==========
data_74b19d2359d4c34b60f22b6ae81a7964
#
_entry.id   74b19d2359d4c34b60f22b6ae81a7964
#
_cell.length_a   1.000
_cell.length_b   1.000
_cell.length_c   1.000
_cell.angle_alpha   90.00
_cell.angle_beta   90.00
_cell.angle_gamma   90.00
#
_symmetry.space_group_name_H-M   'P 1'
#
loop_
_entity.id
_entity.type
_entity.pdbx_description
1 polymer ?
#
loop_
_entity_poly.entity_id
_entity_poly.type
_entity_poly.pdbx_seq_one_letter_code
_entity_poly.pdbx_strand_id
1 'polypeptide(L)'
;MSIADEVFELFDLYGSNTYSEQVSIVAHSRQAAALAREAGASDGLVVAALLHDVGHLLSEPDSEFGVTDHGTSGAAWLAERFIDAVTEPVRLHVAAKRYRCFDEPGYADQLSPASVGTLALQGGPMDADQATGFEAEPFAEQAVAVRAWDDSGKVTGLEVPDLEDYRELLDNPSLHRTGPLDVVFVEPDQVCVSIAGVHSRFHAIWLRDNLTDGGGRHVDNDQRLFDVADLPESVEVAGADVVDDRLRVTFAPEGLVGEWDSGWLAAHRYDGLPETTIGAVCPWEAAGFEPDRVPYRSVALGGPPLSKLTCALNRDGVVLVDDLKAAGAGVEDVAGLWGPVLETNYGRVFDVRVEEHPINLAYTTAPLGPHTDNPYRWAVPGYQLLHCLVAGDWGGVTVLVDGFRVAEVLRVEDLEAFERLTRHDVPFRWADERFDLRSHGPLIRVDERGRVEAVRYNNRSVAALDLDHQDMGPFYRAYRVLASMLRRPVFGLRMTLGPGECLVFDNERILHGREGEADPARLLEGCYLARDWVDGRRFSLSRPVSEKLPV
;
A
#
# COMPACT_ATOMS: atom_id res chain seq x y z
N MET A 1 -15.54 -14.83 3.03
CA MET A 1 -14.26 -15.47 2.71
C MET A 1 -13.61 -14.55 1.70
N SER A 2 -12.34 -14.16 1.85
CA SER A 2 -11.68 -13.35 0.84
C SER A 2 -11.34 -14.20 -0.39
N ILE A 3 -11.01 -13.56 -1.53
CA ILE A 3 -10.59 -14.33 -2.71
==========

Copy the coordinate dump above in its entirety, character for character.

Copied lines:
data_74b19d2359d4c34b60f22b6ae81a7964
#
_entry.id   74b19d2359d4c34b60f22b6ae81a7964
#
_cell.length_a   1.000
_cell.length_b   1.000
_cell.length_c   1.000
_cell.angle_alpha   90.00
_cell.angle_beta   90.00
_cell.angle_gamma   90.00
#
_symmetry.space_group_name_H-M   'P 1'
#
loop_
_entity.id
_entity.type
_entity.pdbx_description
1 polymer ?
#
loop_
_entity_poly.entity_id
_entity_poly.type
_entity_poly.pdbx_seq_one_letter_code
_entity_poly.pdbx_strand_id
1 'polypeptide(L)'
;MSIADEVFELFDLYGSNTYSEQVSIVAHSRQAAALAREAGASDGLVVAALLHDVGHLLSEPDSEFGVTDHGTSGAAWLAERFIDAVTEPVRLHVAAKRYRCFDEPGYADQLSPASVGTLALQGGPMDADQATGFEAEPFAEQAVAVRAWDDSGKVTGLEVPDLEDYRELLDNPSLHRTGPLDVVFVEPDQVCVSIAGVHSRFHAIWLRDNLTDGGGRHVDNDQRLFDVADLPESVEVAGADVVDDRLRVTFAPEGLVGEWDSGWLAAHRYDGLPETTIGAVCPWEAAGFEPDRVPYRSVALGGPPLSKLTCALNRDGVVLVDDLKAAGAGVEDVAGLWGPVLETNYGRVFDVRVEEHPINLAYTTAPLGPHTDNPYRWAVPGYQLLHCLVAGDWGGVTVLVDGFRVAEVLRVEDLEAFERLTRHDVPFRWADERFDLRSHGPLIRVDERGRVEAVRYNNRSVAALDLDHQDMGPFYRAYRVLASMLRRPVFGLRMTLGPGECLVFDNERILHGREGEADPARLLEGCYLARDWVDGRRFSLSRPVSEKLPV
;
A
#
# COMPACT_ATOMS: atom_id res chain seq x y z
N MET A 1 -15.54 -14.83 3.03
CA MET A 1 -14.26 -15.47 2.71
C MET A 1 -13.61 -14.55 1.70
N SER A 2 -12.34 -14.16 1.85
CA SER A 2 -11.68 -13.35 0.84
C SER A 2 -11.34 -14.20 -0.39
N ILE A 3 -11.01 -13.56 -1.53
CA ILE A 3 -10.59 -14.33 -2.71